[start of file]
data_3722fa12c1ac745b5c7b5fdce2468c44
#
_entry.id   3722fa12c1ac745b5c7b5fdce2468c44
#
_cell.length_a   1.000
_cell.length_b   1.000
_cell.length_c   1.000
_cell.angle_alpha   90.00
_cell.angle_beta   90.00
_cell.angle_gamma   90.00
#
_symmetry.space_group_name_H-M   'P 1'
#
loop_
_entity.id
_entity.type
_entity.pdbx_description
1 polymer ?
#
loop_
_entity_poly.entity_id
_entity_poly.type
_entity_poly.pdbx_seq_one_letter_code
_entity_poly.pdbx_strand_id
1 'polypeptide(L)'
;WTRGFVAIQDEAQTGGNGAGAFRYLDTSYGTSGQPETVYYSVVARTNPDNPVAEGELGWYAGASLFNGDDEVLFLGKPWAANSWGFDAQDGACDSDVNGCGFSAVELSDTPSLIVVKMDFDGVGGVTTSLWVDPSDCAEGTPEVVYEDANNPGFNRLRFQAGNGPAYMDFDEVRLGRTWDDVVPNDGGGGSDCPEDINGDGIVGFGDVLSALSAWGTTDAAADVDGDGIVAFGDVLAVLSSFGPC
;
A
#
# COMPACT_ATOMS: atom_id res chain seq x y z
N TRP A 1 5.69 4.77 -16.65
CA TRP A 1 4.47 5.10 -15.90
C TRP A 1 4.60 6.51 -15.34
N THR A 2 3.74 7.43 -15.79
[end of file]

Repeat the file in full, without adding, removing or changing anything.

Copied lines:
data_3722fa12c1ac745b5c7b5fdce2468c44
#
_entry.id   3722fa12c1ac745b5c7b5fdce2468c44
#
_cell.length_a   1.000
_cell.length_b   1.000
_cell.length_c   1.000
_cell.angle_alpha   90.00
_cell.angle_beta   90.00
_cell.angle_gamma   90.00
#
_symmetry.space_group_name_H-M   'P 1'
#
loop_
_entity.id
_entity.type
_entity.pdbx_description
1 polymer ?
#
loop_
_entity_poly.entity_id
_entity_poly.type
_entity_poly.pdbx_seq_one_letter_code
_entity_poly.pdbx_strand_id
1 'polypeptide(L)'
;WTRGFVAIQDEAQTGGNGAGAFRYLDTSYGTSGQPETVYYSVVARTNPDNPVAEGELGWYAGASLFNGDDEVLFLGKPWAANSWGFDAQDGACDSDVNGCGFSAVELSDTPSLIVVKMDFDGVGGVTTSLWVDPSDCAEGTPEVVYEDANNPGFNRLRFQAGNGPAYMDFDEVRLGRTWDDVVPNDGGGGSDCPEDINGDGIVGFGDVLSALSAWGTTDAAADVDGDGIVAFGDVLAVLSSFGPC
;
A
#
# COMPACT_ATOMS: atom_id res chain seq x y z
N TRP A 1 5.69 4.77 -16.65
CA TRP A 1 4.47 5.10 -15.90
C TRP A 1 4.60 6.51 -15.34
N THR A 2 3.74 7.43 -15.79